Processing Tabular Data Packages in Java

Georges Labrèche was one of 2017’s Frictionless Data Tool Fund grantees tasked with extending implementation of core Frictionless Data libraries in Java programming language. You can read more about this in his grantee profile.

In this post, Labrèche will show you how to install and use the Java libraries for working with Tabular Data Packages.

Our goal in this tutorial is to load tabular data from a CSV file, infer data types and the table’s schema.


First things first, you’ll want to grab datapackage-java and the tableschema-java libraries.

The Data

For our example, we will use a Tabular Data Package containing the periodic table. You can find the data package descriptor and the data on GitHub.


Let’s start by fetching and packaging the data:

// fetch the data
URL url = new URL("");

// package the data
Package dp = new Package(url);

That’s it, you’re all set to start playing with the packaged data. There are parameters you can set such as loading a schema or imposing strict validation so be sure to go through the project’s README for more detail.


Now that you have a Data Package instance, let’s see what the data looks like. A data package can contain more than one resource so you have to use the Package.getResource() method to specify which resource you’d like to access.

Let’s iterate over the data:

// Get a resource named data from the data package
Resource resource = pkg.getResource("data");

// Get the Iterator
Iterator<String[]> iter = resource.iter();

// Iterate
	String[] row =;
   	String atomicNumber = row[0];
   	String symbol = row[1];
   	String name = row[2];
  	String atomicMass = row[3];
   	String metalOrNonMetal = row[4];

Notice how we’re fetching all values as String. This may not be what you want, particularly for the atomic number and mass. Alternatively, you can trigger data type inference and casting like this:

// Get Iterator.
// Third boolean is the cast flag.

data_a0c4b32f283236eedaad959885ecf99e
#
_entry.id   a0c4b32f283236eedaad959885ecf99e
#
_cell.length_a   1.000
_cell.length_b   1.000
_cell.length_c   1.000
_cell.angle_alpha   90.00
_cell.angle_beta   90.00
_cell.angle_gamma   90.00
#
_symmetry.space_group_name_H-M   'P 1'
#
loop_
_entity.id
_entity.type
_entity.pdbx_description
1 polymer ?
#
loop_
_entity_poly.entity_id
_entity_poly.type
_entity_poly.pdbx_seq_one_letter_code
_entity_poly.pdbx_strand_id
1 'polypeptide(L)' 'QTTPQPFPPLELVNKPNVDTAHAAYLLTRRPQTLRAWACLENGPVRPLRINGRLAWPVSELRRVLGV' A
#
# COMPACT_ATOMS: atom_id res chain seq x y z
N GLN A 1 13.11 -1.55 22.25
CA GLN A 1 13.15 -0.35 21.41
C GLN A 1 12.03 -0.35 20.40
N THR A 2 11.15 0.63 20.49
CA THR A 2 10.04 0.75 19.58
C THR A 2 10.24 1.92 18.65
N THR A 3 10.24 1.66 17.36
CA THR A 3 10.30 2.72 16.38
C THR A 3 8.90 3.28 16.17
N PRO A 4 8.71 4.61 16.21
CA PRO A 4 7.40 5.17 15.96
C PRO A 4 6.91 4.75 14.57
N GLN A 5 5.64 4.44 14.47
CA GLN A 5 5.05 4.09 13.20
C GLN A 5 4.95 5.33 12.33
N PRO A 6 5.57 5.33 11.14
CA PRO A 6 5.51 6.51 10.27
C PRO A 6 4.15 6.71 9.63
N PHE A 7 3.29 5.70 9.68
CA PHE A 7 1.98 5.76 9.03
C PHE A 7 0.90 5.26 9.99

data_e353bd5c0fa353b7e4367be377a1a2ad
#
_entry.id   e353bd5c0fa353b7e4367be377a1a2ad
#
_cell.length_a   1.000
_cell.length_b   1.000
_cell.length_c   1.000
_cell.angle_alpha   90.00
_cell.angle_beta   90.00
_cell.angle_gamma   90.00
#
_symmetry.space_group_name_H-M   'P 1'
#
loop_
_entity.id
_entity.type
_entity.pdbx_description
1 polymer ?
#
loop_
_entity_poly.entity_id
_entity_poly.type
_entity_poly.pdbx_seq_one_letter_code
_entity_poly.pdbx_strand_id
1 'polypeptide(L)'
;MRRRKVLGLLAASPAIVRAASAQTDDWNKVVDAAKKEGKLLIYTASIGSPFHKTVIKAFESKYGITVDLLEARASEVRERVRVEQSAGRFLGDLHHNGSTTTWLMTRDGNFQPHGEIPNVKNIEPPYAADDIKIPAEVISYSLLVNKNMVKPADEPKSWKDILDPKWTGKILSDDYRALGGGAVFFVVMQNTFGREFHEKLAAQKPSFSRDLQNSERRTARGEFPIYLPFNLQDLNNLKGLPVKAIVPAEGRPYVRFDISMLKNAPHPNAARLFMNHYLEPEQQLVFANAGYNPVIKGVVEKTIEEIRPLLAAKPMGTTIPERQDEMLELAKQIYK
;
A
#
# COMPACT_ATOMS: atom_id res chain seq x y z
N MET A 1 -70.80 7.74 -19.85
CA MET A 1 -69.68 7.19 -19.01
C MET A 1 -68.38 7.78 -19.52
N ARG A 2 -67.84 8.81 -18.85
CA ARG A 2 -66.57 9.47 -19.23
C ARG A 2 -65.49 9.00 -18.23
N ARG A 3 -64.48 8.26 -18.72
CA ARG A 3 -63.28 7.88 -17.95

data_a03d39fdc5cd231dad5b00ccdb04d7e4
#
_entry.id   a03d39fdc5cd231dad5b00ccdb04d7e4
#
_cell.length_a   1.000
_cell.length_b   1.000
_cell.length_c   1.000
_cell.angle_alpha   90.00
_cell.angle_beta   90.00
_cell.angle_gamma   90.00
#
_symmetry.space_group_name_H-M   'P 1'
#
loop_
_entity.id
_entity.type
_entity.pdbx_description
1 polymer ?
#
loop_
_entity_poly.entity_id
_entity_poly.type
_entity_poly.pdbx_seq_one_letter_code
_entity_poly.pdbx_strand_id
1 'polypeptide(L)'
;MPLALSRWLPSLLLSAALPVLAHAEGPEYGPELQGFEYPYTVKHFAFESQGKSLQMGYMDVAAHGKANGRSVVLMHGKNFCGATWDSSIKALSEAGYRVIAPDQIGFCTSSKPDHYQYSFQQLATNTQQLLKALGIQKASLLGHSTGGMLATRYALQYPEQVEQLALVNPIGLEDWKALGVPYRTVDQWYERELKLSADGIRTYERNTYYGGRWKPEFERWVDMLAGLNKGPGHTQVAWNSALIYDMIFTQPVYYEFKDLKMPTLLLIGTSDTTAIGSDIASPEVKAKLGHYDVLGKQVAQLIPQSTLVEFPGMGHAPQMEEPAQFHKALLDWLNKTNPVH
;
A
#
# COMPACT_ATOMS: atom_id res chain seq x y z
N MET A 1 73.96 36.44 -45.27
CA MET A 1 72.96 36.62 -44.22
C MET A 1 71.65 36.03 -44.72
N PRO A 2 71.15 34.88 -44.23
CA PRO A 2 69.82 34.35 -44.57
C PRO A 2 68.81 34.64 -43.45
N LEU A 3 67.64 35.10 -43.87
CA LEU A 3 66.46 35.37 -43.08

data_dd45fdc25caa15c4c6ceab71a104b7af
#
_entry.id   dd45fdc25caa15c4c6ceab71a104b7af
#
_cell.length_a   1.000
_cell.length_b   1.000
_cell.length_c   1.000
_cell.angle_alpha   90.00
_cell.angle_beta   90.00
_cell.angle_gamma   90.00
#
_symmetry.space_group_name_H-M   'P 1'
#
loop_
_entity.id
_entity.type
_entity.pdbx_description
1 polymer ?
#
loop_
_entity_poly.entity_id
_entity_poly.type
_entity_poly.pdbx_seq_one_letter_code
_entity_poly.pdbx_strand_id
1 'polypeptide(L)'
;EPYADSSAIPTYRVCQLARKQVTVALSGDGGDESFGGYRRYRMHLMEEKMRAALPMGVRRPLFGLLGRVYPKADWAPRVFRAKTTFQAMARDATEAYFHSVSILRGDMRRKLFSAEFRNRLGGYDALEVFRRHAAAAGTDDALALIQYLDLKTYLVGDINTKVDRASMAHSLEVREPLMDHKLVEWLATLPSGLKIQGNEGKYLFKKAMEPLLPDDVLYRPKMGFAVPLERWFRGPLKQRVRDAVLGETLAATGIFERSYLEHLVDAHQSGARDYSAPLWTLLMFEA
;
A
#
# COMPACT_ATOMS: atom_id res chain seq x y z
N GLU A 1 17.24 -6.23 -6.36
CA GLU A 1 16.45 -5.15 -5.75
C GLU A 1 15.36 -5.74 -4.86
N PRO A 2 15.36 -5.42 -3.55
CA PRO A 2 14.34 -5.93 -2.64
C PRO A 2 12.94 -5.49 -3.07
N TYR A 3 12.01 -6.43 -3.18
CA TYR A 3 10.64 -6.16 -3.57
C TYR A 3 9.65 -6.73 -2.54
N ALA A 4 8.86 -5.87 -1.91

Iterator<Object[]> iter = resource.iter(false, false, true));

// Iterator
	String[] row =;
   	int atomicNumber = row[0];
   	String symbol = row[1];
   	String name = row[2];
  	float atomicMass = row[3];
   	String metalOrNonMetal = row[4];

And that’s it, your data is now associated with the appropriate data types!

Inferring the Schema

We wouldn’t have had to infer the data types if we had included a Table Schema when creating an instance of our Data Package. If a Table Schema is not available, then it’s something that can also be inferred and created with tableschema-java:

URL url = new URL("");
Table table = new Table(url);
Schema schema = table.inferSchema();

The type inference algorithm tries to cast to available types and each successful type casting increments a popularity score for the successful type cast in question. At the end, the best score so far is returned.

The inference algorithm traverses all of the table’s rows and attempts to cast every single value of the table. When dealing with large tables, you might want to limit the number of rows that the inference algorithm processes:

// Only process the first 25 rows for type inference.
Schema schema = table.inferSchema(25);

Be sure to go through tableschema-java’s README as well to learn more about how to operate with Table Schema.


In case you discovered an issue that you’d like to contribute a fix for, or if you would like to extend functionality:

# install jabba and maven2
$ cd tableschema-java
$ jabba install 1.8
$ jabba use 1.8
$ mvn install -DskipTests=true -Dmaven.javadoc.skip=true -B -V
$ mvn test -B

Make sure that all tests pass, and submit a PR with your contributions once you’re ready.

We also welcome your feedback and questions via our Frictionless Data Gitter chat or via GitHub issues on the datapackage-java repository.